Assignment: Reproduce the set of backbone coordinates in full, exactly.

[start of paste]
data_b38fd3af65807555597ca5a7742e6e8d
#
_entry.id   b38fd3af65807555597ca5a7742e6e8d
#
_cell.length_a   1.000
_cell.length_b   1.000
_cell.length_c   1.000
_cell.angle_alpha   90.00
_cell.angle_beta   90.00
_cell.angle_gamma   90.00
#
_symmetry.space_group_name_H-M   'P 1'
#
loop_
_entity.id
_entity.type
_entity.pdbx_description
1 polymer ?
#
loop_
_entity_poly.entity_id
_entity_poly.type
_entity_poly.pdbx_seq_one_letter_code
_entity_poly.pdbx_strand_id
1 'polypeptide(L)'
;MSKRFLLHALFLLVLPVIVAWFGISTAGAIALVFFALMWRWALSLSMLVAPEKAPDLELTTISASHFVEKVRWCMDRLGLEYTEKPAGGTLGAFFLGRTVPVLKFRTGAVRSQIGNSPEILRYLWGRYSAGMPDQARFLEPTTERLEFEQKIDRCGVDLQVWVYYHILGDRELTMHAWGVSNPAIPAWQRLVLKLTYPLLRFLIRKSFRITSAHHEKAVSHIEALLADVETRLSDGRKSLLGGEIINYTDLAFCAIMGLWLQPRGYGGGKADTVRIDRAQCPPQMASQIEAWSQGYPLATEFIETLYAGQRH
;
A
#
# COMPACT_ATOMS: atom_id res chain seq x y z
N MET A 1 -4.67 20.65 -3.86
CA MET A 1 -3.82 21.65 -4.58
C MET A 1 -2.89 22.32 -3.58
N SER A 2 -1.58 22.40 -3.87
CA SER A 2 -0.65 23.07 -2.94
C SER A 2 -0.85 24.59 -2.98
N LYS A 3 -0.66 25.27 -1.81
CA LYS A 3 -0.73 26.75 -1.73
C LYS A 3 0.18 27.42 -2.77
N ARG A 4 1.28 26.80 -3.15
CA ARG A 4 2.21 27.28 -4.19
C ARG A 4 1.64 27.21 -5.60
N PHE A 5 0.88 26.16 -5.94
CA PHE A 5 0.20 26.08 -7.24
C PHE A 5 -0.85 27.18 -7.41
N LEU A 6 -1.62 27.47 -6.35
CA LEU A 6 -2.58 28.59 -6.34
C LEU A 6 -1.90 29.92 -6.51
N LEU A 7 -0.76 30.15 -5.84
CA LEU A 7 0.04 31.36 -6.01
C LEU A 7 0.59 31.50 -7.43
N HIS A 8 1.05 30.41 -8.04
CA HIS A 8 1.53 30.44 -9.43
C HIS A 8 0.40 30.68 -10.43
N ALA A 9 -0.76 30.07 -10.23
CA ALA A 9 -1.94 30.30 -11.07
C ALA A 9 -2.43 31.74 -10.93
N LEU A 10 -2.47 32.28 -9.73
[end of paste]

data_b38fd3af65807555597ca5a7742e6e8d
#
_entry.id   b38fd3af65807555597ca5a7742e6e8d
#
_cell.length_a   1.000
_cell.length_b   1.000
_cell.length_c   1.000
_cell.angle_alpha   90.00
_cell.angle_beta   90.00
_cell.angle_gamma   90.00
#
_symmetry.space_group_name_H-M   'P 1'
#
loop_
_entity.id
_entity.type
_entity.pdbx_description
1 polymer ?
#
loop_
_entity_poly.entity_id
_entity_poly.type
_entity_poly.pdbx_seq_one_letter_code
_entity_poly.pdbx_strand_id
1 'polypeptide(L)'
;MSKRFLLHALFLLVLPVIVAWFGISTAGAIALVFFALMWRWALSLSMLVAPEKAPDLELTTISASHFVEKVRWCMDRLGLEYTEKPAGGTLGAFFLGRTVPVLKFRTGAVRSQIGNSPEILRYLWGRYSAGMPDQARFLEPTTERLEFEQKIDRCGVDLQVWVYYHILGDRELTMHAWGVSNPAIPAWQRLVLKLTYPLLRFLIRKSFRITSAHHEKAVSHIEALLADVETRLSDGRKSLLGGEIINYTDLAFCAIMGLWLQPRGYGGGKADTVRIDRAQCPPQMASQIEAWSQGYPLATEFIETLYAGQRH
;
A
#
# COMPACT_ATOMS: atom_id res chain seq x y z
N MET A 1 -4.67 20.65 -3.86
CA MET A 1 -3.82 21.65 -4.58
C MET A 1 -2.89 22.32 -3.58
N SER A 2 -1.58 22.40 -3.87
CA SER A 2 -0.65 23.07 -2.94
C SER A 2 -0.85 24.59 -2.98
N LYS A 3 -0.66 25.27 -1.81
CA LYS A 3 -0.73 26.75 -1.73
C LYS A 3 0.18 27.42 -2.77
N ARG A 4 1.28 26.80 -3.15
CA ARG A 4 2.21 27.28 -4.19
C ARG A 4 1.64 27.21 -5.60
N PHE A 5 0.88 26.16 -5.94
CA PHE A 5 0.20 26.08 -7.24
C PHE A 5 -0.85 27.18 -7.41
N LEU A 6 -1.62 27.47 -6.35
CA LEU A 6 -2.58 28.59 -6.34
C LEU A 6 -1.90 29.92 -6.51
N LEU A 7 -0.76 30.15 -5.84
CA LEU A 7 0.04 31.36 -6.01
C LEU A 7 0.59 31.50 -7.43
N HIS A 8 1.05 30.41 -8.04
CA HIS A 8 1.53 30.44 -9.43
C HIS A 8 0.40 30.68 -10.43
N ALA A 9 -0.76 30.07 -10.23
CA ALA A 9 -1.94 30.30 -11.07
C ALA A 9 -2.43 31.74 -10.93
N LEU A 10 -2.47 32.28 -9.73